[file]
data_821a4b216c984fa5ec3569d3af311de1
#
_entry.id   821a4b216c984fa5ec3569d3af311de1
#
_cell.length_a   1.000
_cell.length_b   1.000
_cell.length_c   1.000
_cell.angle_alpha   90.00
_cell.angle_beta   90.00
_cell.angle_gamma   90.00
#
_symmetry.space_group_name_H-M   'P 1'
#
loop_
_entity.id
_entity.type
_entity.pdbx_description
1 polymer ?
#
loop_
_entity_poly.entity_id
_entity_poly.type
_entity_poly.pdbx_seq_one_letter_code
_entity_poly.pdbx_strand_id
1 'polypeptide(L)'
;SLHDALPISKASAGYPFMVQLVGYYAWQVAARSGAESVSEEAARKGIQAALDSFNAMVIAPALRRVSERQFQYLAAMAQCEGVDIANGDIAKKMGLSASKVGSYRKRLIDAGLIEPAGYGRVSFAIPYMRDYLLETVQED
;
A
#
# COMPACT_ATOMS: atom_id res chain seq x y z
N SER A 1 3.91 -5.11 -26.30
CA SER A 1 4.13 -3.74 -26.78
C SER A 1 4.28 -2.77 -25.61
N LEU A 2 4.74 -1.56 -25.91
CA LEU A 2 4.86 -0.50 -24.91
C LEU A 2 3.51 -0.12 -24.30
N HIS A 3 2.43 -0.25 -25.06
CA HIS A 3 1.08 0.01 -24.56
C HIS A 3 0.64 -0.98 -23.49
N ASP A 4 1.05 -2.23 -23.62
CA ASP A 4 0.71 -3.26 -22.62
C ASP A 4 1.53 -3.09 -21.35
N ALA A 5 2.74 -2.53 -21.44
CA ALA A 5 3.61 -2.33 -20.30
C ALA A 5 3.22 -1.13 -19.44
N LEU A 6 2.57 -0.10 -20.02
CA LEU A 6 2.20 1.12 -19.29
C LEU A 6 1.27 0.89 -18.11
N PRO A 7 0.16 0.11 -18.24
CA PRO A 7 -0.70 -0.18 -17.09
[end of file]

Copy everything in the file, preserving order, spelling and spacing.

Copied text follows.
data_821a4b216c984fa5ec3569d3af311de1
#
_entry.id   821a4b216c984fa5ec3569d3af311de1
#
_cell.length_a   1.000
_cell.length_b   1.000
_cell.length_c   1.000
_cell.angle_alpha   90.00
_cell.angle_beta   90.00
_cell.angle_gamma   90.00
#
_symmetry.space_group_name_H-M   'P 1'
#
loop_
_entity.id
_entity.type
_entity.pdbx_description
1 polymer ?
#
loop_
_entity_poly.entity_id
_entity_poly.type
_entity_poly.pdbx_seq_one_letter_code
_entity_poly.pdbx_strand_id
1 'polypeptide(L)'
;SLHDALPISKASAGYPFMVQLVGYYAWQVAARSGAESVSEEAARKGIQAALDSFNAMVIAPALRRVSERQFQYLAAMAQCEGVDIANGDIAKKMGLSASKVGSYRKRLIDAGLIEPAGYGRVSFAIPYMRDYLLETVQED
;
A
#
# COMPACT_ATOMS: atom_id res chain seq x y z
N SER A 1 3.91 -5.11 -26.30
CA SER A 1 4.13 -3.74 -26.78
C SER A 1 4.28 -2.77 -25.61
N LEU A 2 4.74 -1.56 -25.91
CA LEU A 2 4.86 -0.50 -24.91
C LEU A 2 3.51 -0.12 -24.30
N HIS A 3 2.43 -0.25 -25.06
CA HIS A 3 1.08 0.01 -24.56
C HIS A 3 0.64 -0.98 -23.49
N ASP A 4 1.05 -2.23 -23.62
CA ASP A 4 0.71 -3.26 -22.62
C ASP A 4 1.53 -3.09 -21.35
N ALA A 5 2.74 -2.53 -21.44
CA ALA A 5 3.61 -2.33 -20.30
C ALA A 5 3.22 -1.13 -19.44
N LEU A 6 2.57 -0.10 -20.02
CA LEU A 6 2.20 1.12 -19.29
C LEU A 6 1.27 0.89 -18.11
N PRO A 7 0.16 0.11 -18.24
CA PRO A 7 -0.70 -0.18 -17.09